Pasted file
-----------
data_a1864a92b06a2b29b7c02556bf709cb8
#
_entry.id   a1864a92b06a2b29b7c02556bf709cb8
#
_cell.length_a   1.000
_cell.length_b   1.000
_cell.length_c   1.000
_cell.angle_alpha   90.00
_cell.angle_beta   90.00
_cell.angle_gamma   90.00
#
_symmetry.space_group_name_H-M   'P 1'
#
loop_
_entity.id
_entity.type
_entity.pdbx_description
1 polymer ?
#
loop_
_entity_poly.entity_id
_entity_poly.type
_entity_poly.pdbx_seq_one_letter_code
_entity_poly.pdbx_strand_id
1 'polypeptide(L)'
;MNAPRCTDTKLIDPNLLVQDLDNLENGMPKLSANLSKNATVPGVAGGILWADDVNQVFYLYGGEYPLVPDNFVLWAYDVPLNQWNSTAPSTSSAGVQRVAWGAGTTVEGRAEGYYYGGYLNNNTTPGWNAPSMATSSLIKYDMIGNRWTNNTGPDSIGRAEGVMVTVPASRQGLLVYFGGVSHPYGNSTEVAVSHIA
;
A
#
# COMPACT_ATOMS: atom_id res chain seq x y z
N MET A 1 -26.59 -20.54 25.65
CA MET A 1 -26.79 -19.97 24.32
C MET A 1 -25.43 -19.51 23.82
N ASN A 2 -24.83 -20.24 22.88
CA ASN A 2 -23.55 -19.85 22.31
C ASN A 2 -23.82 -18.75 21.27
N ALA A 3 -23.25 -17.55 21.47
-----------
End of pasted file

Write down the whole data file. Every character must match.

data_a1864a92b06a2b29b7c02556bf709cb8
#
_entry.id   a1864a92b06a2b29b7c02556bf709cb8
#
_cell.length_a   1.000
_cell.length_b   1.000
_cell.length_c   1.000
_cell.angle_alpha   90.00
_cell.angle_beta   90.00
_cell.angle_gamma   90.00
#
_symmetry.space_group_name_H-M   'P 1'
#
loop_
_entity.id
_entity.type
_entity.pdbx_description
1 polymer ?
#
loop_
_entity_poly.entity_id
_entity_poly.type
_entity_poly.pdbx_seq_one_letter_code
_entity_poly.pdbx_strand_id
1 'polypeptide(L)'
;MNAPRCTDTKLIDPNLLVQDLDNLENGMPKLSANLSKNATVPGVAGGILWADDVNQVFYLYGGEYPLVPDNFVLWAYDVPLNQWNSTAPSTSSAGVQRVAWGAGTTVEGRAEGYYYGGYLNNNTTPGWNAPSMATSSLIKYDMIGNRWTNNTGPDSIGRAEGVMVTVPASRQGLLVYFGGVSHPYGNSTEVAVSHIA
;
A
#
# COMPACT_ATOMS: atom_id res chain seq x y z
N MET A 1 -26.59 -20.54 25.65
CA MET A 1 -26.79 -19.97 24.32
C MET A 1 -25.43 -19.51 23.82
N ASN A 2 -24.83 -20.24 22.88
CA ASN A 2 -23.55 -19.85 22.31
C ASN A 2 -23.82 -18.75 21.27
N ALA A 3 -23.25 -17.55 21.47